Between Shifts

Between Shifts

 World Trade Center disaster unfolded between shifts, so 11 firefighters--instead of 5--responded and are now missing. Disaster struck at the worst possible time. The World Trade Center catastrophe unfolded between firefighting shifts, prompting firefighters at the end of their tours to jump onto departing trucks alongside other firefighters just starting their day.

That is why 11 Rescue Co. 5 firefighters, instead of the five or six who usually man a rescue squad, went to the crash scene -- and are now missing. The elite company left for Manhattan at around 9:30 a.m. Tuesday, shortly after they returned to quarters from a minor steam leak at Bayley Seton Hospital in Clifton at about 9 a.m. They haven't been seen since.

A 12th member of the 25-man unit, Bill Spade, who drove into Manhattan alone on the Tactical Support 2 truck while the others were at the Bayley Seton job, made it out of the collapse and was hospitalized for three days. He went home yesterday. "It's just unfortunate the way it happened. They got us in between tours," said Firefighter John Burgess of New Springville, a member of Engine 158 in Mariners Harbor.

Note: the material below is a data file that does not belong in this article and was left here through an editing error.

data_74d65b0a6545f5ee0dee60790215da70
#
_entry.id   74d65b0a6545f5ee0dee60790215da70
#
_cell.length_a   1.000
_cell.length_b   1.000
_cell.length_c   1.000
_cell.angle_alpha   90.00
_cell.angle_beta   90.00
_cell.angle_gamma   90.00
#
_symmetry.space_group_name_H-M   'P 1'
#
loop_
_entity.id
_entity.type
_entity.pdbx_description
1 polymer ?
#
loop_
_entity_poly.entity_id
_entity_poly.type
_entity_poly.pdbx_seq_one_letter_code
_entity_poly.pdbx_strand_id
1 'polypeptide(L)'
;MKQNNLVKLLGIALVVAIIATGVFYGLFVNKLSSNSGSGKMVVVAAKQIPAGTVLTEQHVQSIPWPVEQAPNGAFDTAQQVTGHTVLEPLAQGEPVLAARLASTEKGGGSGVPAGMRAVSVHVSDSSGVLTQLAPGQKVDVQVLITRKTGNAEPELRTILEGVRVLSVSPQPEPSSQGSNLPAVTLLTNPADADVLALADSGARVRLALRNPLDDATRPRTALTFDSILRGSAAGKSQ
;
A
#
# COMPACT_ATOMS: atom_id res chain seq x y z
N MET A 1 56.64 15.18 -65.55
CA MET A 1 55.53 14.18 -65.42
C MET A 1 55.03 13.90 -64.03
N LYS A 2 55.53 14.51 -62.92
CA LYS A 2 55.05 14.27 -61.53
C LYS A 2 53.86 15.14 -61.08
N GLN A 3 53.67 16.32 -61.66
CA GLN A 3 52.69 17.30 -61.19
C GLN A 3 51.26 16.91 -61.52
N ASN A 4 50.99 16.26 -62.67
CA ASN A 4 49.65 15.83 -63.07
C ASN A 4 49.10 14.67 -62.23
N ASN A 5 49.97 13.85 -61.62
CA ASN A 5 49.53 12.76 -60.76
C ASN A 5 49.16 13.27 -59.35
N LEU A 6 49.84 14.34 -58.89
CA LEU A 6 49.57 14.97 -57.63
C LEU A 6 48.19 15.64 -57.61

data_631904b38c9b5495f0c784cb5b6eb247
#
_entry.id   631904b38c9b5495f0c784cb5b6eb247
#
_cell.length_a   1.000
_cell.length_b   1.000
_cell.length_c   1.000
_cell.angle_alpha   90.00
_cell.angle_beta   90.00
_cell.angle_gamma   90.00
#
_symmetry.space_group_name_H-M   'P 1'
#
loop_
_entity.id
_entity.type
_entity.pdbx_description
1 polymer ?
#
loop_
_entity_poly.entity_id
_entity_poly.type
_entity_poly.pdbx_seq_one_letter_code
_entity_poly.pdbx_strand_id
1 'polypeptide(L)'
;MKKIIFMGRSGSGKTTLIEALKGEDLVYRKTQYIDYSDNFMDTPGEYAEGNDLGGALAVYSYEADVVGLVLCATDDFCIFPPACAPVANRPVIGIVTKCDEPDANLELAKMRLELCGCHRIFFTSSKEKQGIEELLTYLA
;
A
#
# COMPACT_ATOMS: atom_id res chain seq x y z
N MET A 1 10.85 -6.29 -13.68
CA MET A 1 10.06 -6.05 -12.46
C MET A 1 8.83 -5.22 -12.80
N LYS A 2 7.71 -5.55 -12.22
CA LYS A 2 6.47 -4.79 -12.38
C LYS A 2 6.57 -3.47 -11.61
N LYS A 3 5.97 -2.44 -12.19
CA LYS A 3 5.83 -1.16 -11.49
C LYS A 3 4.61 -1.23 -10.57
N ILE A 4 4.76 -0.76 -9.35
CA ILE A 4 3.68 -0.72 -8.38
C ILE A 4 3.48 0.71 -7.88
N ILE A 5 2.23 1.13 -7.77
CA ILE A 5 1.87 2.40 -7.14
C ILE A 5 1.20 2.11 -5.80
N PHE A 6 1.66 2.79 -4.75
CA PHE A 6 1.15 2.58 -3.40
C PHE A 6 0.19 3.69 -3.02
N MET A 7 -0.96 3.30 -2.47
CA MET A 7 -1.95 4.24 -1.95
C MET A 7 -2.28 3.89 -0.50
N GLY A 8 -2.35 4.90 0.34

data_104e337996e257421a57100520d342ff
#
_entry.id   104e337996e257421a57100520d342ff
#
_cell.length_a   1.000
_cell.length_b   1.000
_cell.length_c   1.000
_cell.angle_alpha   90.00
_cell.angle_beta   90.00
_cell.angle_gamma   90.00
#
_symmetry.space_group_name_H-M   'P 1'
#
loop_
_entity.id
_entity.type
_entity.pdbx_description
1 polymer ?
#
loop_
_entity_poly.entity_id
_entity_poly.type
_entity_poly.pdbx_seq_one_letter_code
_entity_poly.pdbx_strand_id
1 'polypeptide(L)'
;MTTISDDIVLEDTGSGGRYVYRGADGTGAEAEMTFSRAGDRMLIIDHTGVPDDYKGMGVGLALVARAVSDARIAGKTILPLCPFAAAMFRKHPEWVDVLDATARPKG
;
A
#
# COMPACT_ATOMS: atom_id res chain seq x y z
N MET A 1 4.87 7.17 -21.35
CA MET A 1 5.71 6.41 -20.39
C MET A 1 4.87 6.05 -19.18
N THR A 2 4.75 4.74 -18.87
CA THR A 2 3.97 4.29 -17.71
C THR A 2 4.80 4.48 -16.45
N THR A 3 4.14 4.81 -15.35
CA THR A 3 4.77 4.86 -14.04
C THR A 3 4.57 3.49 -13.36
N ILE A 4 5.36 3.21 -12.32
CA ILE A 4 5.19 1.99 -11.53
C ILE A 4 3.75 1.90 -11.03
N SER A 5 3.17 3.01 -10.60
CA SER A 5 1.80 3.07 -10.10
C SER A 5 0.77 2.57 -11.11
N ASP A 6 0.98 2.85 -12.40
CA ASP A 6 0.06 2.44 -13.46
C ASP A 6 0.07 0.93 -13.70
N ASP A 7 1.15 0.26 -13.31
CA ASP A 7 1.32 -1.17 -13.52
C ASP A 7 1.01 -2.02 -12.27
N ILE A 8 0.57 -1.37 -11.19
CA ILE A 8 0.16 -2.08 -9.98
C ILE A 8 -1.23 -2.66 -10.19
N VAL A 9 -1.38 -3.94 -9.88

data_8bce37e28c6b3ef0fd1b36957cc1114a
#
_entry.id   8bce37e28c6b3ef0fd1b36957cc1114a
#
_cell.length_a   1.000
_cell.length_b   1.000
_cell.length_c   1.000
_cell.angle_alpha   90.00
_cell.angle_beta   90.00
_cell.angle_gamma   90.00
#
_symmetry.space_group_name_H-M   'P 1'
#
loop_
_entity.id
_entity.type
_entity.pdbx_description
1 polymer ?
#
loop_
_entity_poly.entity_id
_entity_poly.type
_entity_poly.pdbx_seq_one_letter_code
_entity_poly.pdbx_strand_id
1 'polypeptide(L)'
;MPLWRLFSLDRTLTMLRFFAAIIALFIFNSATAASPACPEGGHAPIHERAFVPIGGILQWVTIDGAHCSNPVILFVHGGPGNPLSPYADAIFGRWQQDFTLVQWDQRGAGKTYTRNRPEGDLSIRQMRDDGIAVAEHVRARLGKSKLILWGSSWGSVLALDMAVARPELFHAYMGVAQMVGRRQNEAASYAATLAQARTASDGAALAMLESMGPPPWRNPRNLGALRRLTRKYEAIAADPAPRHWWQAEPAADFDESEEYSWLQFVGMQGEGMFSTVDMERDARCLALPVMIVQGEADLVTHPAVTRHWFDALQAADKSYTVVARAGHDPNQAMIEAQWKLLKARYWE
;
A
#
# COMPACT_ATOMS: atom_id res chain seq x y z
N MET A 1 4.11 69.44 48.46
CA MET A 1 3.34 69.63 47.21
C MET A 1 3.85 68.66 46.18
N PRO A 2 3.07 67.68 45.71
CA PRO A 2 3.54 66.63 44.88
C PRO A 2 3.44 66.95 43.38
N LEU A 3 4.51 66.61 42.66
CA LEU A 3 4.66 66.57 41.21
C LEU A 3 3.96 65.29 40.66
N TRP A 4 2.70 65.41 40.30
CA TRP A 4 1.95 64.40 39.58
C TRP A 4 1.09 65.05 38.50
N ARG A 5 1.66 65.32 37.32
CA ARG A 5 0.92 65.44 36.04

For the family of one Rescue 5 firefighter, it was a day of turmoil. Charlie Margiotta was told at 10 a.m. yesterday that his son, Firefighter Chuck Margiotta of Westerleigh, had been found. The firefighter was reported to be in critical condition in a hospital, the father said. But despite "almost confirmed" word about the rescue, the father said his son was not listed as found later in the day. "Either the lists are wrong or the people have no names and there's so much confusion," the firefighter's father said. "It's been a high-low to the point where the family is getting run down."

Despite the presumed deaths of scores of comrades, most firefighters outside Rescue 5 were eager to get to ground zero. "I just want to get in there. I don't want to sit here and wait," said
Firefighter Paul Albrecht, a Concord resident assigned to Engine 158 in Mariners Harbor.
"They're saying there's still people alive in there," he said. Firefighter Paul Gaither of Engine 158 was also eager to get to the Trade Center disaster area, where he had not yet been. One firefighter on Clove Road, who had been to the wreckage, said he dug for 16 straight hours.

"It looks like New York in the first 'Planet of the Apes' (movie)," said a firefighter with Ladder 79 in West Brighton. The firefighters waited hours, and then huddled in a large group, before
they finally entered the buses for Manhattan sometime after 7 p.m. "It was shock first," Firefighter Eddie Turner of Westerleigh said of the demolition, a few hours before he was summoned to Manhattan. "But now, the anger is definitely setting in.
 Staten Island Advance